Introduction to Judgment Aggregation

(EASSS: European Agent Systems Summer School 2018)




Judgment aggregation is a field in social choice theory and mathematical economics that studies the procedures, such as the majority rule, for aggregating sets of logical propositions. In the last ten odd years, judgment aggregation became an important support in AI, knowledge representation, and multiagent systems, as it provides a general theory for modelling situations where a central mechanism is designed to reconcile possibly conflicting Knowledge Bases, Ontologies, plans, or sets of constraints.

The focus of this tutorial is to provide the reader with a map of results of judgment aggregation for a number of logical frameworks that are used in applications to AI, multiagent systems, and knowledge representation. We start by presenting the framework of judgment aggregation. Then, we present the main results of judgment aggregation for classical propositional logic (e.g. possibility theorems, agenda characterization). Then, we extend the treatment of judgment aggregation to other logics. Firstly, we discuss a number of extensions of classical propositional logics; in particular, the family of Description Logics and a number of modal logics. Secondly, we focus on logical systems that are weaker than classical logics (non-classical logics).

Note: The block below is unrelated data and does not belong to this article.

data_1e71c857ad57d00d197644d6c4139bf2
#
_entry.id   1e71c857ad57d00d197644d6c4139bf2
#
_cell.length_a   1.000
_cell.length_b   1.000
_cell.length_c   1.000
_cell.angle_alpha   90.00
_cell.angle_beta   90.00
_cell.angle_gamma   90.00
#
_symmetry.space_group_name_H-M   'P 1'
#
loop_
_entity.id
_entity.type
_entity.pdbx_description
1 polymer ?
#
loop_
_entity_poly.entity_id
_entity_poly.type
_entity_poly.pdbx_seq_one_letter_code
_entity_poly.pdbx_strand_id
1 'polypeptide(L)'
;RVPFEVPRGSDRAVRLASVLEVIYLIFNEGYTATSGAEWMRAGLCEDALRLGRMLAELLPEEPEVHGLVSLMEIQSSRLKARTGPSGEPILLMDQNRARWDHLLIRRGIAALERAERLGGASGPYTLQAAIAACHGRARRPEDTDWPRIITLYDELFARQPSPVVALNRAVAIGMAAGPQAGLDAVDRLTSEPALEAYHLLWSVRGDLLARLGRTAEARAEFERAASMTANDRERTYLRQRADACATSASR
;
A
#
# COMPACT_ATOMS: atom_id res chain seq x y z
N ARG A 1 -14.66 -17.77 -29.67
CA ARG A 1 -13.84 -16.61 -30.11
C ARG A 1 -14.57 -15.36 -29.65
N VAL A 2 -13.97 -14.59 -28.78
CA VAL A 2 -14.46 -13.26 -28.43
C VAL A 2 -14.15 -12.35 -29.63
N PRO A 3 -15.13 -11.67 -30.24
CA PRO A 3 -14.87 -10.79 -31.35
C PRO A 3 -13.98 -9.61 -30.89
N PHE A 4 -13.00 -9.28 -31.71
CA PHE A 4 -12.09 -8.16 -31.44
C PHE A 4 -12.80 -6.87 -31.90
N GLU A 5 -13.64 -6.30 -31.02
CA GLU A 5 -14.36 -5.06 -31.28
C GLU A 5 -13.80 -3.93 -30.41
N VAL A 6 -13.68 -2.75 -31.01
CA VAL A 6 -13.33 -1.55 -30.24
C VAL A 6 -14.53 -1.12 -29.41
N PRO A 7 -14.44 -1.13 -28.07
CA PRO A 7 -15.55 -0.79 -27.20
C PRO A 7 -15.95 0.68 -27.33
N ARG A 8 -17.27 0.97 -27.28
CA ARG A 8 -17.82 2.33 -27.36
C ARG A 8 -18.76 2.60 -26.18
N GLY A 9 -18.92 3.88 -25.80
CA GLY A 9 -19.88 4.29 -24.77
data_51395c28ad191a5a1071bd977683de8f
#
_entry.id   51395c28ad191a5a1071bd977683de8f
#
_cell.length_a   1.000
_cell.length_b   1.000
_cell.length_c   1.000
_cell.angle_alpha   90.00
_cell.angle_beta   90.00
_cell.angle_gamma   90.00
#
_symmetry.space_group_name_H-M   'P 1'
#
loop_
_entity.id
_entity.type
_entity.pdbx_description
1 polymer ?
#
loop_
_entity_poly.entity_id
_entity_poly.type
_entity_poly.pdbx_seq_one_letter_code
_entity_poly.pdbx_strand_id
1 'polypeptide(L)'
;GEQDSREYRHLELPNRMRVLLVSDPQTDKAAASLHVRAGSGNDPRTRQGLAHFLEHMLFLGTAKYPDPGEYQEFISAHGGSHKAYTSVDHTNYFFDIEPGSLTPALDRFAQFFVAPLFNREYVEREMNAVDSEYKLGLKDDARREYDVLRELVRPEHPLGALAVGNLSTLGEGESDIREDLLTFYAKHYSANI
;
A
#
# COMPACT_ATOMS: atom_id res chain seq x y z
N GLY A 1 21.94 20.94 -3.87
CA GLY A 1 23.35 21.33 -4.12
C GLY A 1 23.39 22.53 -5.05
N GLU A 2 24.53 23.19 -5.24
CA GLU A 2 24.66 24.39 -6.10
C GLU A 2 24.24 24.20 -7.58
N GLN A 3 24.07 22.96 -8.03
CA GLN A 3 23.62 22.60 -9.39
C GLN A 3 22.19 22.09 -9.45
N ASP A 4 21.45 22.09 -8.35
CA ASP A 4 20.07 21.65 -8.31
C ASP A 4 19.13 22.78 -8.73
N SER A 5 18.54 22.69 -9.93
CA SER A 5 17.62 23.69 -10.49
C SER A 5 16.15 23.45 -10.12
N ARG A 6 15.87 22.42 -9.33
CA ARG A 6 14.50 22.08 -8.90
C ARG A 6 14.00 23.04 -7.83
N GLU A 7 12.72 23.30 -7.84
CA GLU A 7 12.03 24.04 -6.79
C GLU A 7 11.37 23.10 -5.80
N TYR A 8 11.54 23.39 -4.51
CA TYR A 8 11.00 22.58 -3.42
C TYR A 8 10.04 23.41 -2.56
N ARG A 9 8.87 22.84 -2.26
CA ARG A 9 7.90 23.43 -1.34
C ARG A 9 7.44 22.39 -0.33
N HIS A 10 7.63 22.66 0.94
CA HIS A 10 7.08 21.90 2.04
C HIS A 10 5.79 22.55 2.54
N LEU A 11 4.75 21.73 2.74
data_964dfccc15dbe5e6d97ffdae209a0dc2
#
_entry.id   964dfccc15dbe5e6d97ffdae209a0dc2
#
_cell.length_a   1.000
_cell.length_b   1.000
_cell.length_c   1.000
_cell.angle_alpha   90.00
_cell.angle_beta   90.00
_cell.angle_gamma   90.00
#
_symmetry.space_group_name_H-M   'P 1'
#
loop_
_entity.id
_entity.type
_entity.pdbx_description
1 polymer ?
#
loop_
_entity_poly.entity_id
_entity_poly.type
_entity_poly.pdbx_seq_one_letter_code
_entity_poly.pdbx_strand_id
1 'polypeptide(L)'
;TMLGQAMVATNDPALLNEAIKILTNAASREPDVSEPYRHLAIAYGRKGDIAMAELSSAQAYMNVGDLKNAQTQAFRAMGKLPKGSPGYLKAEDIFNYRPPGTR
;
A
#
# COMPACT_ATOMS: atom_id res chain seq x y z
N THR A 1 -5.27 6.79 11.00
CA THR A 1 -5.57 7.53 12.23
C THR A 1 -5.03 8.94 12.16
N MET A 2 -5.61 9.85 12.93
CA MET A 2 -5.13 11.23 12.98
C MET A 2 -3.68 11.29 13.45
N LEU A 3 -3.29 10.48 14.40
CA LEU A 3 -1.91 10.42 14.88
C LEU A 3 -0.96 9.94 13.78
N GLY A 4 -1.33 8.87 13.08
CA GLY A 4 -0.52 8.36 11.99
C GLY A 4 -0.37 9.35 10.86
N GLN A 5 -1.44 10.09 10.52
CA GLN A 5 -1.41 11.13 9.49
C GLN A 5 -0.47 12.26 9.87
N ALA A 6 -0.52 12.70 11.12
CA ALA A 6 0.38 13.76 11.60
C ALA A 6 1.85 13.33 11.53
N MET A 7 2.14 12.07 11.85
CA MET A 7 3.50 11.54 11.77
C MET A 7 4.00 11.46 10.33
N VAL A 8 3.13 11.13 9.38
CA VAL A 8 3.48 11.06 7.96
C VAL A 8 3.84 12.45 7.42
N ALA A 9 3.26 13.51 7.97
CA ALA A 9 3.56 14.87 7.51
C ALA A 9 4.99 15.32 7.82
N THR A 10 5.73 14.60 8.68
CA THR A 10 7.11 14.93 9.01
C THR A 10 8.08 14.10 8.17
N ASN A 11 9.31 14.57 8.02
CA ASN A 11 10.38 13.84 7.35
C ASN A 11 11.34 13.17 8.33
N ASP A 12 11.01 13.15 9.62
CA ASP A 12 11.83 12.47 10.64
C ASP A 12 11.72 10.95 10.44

A number of tutorial related to judgment aggregation recently presented at the major AI venues (e.g. ESSLLI, AAMAS, IJCAI). This tutorial is dedicated to highlighting the logical aspects of the theory of aggregation.


Topics covered:

  1. Basics of judgment aggregation.
  2. List and Pettit’s main theorem, agenda properties, and characterisation results.
  3. Judgment aggregation in extensions of propositional logics (Description Logics, Modal logics).
  4. Judgment aggregation for ontology aggregation.
  5. Judgment aggregation in non-classical logics.